Lefty shoots 67 at PGA; won’t be No. 1
Sunday, August 15, 2010
SHEBOYGAN, Wis. – Phil Mickelson fell short of winning a second major this year or reaching No. 1 in the rankings. These days, nothing seems to faze Lefty’s mood after he announced he has psoriatic arthritis and medication has eased the pain.
“I feel like nothing’s wrong right now. I feel normal,” Mickelson said Sunday after shooting a 67 to complete the PGA Championship at Whistling Straits at 6-under 282. “I don’t want to say it’s gone away, but all the symptoms have gone away and I feel great.”
It was a wild week for the four-time major champion, who was plagued by inconsistency until Sunday’s flourish. He said he’ll build off his final round performance at Whistling Straits when he starts the FedEx Cup chase at The Barclays on Aug. 26.
Beside disclosing his arthritic condition that’s under control, he also announced he was a vegetarian.
“I’ve been able to work out and get my strength back and flexibility, so I feel terrific. I’ve responded quickly,” he said. “I don’t feel like there’s anything wrong right now. I’ve been fortunate so far. I just hope that I still react as well as I have to the meds.”
The 40-year-old Mickelson said earlier this week he woke up just before the U.S. Open with “intense pain” in his tendons and joints.
Stretching and anti-inflammatories eased the pain, and he went ahead and played Pebble Beach, but the condition got progressively worse during the U.S. Open and a family vacation, spreading to his knees, hips and elbows.
After the British Open, Mickelson made a trip to the Mayo Clinic in Rochester, Minn., where doctors confirmed the diagnosis of psoriatic arthritis, which causes joint pain, stiffness and swelling.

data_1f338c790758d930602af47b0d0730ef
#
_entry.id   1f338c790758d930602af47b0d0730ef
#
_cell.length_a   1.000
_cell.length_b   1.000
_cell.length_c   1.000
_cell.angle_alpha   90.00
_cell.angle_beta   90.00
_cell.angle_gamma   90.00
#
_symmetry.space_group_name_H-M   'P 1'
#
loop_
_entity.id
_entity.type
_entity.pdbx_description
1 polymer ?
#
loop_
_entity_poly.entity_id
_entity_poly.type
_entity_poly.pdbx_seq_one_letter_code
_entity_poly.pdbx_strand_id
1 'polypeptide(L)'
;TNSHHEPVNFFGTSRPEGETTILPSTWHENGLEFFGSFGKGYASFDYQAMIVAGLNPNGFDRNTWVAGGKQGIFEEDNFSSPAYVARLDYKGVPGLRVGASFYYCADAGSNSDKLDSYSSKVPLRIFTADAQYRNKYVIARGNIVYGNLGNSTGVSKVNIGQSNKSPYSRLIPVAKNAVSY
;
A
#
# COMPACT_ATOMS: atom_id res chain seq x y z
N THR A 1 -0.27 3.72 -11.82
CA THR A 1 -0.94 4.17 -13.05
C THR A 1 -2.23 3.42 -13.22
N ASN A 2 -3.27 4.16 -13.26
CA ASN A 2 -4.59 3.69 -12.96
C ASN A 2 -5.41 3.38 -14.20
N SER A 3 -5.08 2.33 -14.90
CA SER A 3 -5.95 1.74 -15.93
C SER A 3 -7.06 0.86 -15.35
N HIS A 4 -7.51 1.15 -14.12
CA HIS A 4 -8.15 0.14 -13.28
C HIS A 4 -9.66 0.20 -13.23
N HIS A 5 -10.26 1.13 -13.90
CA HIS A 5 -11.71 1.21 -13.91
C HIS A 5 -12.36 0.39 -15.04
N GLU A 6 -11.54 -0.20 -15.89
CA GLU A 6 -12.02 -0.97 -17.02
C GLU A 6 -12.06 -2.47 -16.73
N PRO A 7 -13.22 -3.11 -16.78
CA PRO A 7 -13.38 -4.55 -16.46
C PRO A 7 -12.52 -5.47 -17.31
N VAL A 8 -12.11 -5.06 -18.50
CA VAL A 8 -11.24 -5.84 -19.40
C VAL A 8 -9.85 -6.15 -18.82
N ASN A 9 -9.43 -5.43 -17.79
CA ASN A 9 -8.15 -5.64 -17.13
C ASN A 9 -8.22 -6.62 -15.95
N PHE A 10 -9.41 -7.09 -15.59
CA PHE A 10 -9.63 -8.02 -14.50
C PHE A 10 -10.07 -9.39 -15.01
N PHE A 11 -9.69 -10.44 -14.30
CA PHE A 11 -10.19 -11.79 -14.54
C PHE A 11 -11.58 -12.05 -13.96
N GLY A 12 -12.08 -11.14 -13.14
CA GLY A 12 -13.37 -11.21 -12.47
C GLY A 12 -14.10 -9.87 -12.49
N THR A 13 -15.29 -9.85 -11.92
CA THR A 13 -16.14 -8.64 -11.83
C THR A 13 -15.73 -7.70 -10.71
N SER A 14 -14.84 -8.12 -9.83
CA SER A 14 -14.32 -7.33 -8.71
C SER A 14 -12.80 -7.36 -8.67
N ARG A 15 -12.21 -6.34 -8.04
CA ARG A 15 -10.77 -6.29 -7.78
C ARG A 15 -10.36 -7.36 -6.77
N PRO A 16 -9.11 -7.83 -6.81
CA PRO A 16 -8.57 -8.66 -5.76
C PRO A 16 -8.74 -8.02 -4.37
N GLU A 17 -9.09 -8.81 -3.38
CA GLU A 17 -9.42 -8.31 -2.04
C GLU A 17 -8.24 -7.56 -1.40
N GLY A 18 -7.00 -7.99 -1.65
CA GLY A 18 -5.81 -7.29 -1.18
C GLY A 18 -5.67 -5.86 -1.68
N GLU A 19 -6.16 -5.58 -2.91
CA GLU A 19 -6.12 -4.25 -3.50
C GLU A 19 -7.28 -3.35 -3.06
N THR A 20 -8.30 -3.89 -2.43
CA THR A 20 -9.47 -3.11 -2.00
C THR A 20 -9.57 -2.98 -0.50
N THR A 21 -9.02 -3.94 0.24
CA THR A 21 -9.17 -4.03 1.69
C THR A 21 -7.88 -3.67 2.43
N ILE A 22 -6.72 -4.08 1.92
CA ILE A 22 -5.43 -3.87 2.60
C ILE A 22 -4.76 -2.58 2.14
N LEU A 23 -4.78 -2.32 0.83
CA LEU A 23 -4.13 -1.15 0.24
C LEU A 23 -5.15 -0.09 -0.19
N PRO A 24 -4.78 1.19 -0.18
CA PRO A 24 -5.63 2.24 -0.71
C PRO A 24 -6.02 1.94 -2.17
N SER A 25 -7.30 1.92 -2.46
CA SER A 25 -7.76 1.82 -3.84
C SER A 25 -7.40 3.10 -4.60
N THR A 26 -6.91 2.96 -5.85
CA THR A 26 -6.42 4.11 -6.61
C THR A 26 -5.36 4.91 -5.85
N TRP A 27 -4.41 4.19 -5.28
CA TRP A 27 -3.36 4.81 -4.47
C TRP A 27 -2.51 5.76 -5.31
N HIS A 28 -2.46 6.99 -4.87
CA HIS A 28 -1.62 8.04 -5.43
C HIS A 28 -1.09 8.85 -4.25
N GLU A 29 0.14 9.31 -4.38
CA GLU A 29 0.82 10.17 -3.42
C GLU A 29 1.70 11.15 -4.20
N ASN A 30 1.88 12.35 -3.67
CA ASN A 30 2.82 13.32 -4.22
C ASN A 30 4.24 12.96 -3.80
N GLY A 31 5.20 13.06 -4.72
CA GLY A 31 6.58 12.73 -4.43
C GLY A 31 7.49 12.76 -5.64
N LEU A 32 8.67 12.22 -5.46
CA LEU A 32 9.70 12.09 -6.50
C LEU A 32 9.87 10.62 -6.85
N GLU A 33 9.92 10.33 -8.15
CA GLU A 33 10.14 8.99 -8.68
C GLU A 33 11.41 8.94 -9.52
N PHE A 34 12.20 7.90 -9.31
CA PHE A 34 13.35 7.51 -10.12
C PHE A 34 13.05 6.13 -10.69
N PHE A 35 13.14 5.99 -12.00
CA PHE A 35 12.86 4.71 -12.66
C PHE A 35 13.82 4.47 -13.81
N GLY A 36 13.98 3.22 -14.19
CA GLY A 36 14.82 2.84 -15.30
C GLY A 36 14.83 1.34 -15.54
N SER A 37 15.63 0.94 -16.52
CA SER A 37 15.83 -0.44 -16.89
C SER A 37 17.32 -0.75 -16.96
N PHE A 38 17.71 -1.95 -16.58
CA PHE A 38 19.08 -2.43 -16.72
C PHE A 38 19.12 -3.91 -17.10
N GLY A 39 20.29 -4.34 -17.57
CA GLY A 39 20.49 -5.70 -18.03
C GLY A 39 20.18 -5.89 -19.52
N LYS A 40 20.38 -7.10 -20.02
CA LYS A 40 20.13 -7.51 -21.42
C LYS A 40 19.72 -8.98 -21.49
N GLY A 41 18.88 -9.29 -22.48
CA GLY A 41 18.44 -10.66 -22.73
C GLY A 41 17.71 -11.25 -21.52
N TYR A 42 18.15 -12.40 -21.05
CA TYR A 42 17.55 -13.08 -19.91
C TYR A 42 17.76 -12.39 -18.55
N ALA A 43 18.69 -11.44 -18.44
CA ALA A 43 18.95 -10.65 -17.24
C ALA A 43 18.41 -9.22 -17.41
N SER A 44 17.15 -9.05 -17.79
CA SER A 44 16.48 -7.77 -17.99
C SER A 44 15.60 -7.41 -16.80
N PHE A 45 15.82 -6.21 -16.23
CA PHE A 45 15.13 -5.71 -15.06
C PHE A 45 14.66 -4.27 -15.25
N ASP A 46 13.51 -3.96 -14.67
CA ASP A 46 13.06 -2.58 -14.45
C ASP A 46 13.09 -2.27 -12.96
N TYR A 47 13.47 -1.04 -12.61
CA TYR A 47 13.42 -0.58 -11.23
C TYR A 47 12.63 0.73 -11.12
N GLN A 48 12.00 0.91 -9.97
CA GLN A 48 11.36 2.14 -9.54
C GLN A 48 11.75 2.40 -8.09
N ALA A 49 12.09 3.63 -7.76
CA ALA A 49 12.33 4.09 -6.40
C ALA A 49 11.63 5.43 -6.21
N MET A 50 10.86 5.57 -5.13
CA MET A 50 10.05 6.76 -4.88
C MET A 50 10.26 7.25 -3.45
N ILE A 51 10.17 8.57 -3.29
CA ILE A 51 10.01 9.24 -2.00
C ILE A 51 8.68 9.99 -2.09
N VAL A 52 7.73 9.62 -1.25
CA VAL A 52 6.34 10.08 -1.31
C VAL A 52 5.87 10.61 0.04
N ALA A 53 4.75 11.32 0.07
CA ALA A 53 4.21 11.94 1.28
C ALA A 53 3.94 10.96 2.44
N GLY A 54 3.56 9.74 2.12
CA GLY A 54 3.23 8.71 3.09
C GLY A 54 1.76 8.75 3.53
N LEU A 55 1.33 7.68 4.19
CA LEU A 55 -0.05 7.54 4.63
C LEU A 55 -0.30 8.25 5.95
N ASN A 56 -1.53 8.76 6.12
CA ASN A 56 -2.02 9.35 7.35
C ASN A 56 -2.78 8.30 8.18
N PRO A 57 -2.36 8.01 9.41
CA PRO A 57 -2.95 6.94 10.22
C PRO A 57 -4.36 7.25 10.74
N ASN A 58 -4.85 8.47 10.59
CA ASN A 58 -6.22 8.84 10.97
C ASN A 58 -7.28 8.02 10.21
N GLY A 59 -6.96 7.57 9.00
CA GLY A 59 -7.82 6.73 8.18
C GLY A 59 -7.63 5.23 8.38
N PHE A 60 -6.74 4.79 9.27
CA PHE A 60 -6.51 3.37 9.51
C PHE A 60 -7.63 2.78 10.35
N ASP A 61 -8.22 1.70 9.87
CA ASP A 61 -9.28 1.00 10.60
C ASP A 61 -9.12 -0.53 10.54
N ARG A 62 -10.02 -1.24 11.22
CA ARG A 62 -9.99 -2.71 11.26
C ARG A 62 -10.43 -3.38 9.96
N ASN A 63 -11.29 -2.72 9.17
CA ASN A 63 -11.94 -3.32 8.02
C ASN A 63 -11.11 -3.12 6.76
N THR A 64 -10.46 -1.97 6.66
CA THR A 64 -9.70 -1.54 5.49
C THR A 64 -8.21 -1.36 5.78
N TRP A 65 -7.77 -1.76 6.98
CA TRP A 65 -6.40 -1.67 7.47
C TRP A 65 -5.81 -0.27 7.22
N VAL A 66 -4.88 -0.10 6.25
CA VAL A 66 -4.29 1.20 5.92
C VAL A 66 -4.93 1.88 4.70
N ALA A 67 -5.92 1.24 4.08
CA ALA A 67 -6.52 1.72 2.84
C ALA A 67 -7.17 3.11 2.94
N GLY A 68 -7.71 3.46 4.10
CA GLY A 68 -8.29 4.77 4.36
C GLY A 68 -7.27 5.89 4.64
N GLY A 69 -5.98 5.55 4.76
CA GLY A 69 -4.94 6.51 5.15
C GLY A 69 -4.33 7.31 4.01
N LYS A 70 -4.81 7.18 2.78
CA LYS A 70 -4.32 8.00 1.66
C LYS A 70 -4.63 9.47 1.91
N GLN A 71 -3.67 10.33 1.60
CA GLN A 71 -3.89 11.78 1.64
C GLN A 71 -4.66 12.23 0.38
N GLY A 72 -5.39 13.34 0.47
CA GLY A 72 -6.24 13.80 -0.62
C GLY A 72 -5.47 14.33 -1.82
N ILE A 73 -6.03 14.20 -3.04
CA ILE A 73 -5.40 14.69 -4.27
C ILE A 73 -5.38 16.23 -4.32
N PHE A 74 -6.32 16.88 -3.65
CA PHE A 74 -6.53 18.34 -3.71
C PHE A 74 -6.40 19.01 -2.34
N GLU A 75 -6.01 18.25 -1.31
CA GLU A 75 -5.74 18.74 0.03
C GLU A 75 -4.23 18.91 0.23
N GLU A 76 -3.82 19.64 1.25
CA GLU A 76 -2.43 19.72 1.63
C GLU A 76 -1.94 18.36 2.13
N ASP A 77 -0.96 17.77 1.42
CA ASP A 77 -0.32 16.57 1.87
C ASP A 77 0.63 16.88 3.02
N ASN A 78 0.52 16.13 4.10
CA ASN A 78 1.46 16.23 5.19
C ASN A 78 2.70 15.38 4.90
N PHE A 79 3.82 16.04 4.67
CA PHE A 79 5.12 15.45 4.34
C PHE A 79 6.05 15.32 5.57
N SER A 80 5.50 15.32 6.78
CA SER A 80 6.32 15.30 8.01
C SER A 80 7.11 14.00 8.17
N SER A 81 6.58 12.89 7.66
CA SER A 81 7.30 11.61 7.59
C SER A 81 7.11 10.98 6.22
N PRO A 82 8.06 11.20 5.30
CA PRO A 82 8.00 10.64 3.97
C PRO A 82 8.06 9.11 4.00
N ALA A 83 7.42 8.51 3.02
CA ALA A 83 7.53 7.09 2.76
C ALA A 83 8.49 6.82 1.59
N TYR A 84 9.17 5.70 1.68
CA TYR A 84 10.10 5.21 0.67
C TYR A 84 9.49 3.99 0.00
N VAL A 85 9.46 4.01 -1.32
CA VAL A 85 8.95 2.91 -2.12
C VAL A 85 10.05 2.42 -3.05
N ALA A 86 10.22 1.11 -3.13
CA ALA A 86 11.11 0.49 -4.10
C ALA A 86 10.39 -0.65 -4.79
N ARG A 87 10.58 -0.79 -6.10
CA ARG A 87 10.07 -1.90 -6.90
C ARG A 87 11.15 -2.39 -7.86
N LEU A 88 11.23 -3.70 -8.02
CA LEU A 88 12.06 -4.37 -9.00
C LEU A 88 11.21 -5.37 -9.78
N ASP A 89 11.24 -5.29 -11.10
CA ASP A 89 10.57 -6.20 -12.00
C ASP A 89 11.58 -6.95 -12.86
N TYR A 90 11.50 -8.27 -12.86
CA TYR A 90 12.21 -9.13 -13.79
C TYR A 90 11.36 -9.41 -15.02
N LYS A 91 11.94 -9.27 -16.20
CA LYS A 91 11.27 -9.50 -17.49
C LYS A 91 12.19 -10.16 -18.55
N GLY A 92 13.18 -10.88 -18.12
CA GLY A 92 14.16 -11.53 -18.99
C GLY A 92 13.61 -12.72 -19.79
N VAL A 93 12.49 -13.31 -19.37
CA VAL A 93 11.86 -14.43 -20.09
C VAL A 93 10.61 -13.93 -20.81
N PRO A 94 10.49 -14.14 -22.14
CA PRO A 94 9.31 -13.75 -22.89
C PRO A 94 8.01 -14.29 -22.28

“I feel great after just over two weeks of treatment,” he said.
The good feelings come even though Mickelson will remain second in the World Golf Ranking. He needed one of five scenarios to play out – all of them involving a finish of no worse than fourth.
Tiger Woods will keep that spot for a record 271st consecutive week, even though Mickelson doesn’t mind the repeated questions of when he’ll be No. 1 for the first time in his career.
“If I just can start playing well, I think I can get that done,” Mickelson said with a smile. “It just wasn’t to be this week.”
More sharp rounds like Sunday’s will help.
He eagled the par-5 fifth and was just short of a hole in one on the par-3 seventh, which he birdied to move to 4 under. Mickelson then reeled off three consecutive birdies on Nos. 12-14, including sticking his second shot on the 14th inside the shadow of the flagstick to move to 7 under.
“I had some good opportunities, then I made a few putts. It was just a fun day,” said Mickelson, who won the 2005 PGA. “I thought the conditions were much more difficult. I thought if I could get to 9 (under) or 10 (under) I was going to delay my flight because you just never know, but 6 under is not going to be enough.”
His aggressiveness never wavered, either. On No. 18, he ignored the advice of caddie Jim “Bones” Mackay to be conservative after his tee shot was in the rough.
“I said, ‘Look, I’m not thinking consequences of a bad shot.’ I was trying to make a three,” Mickelson said. “The last thing I was thinking about was anything other than trying to win the tournament.”
Mickelson went for the green, ending up in more trouble.
His chip from an awkward lie on his third shot was long, forcing him to two-putt for bogey. After this week, not even the down note could sour his mood.
“Winning a major makes the year special,” he said. “I was trying to get a little greedy and see if I could get a second one. Unfortunately, I didn’t play good enough golf. Had a fun week, though. I really enjoyed my time here.”
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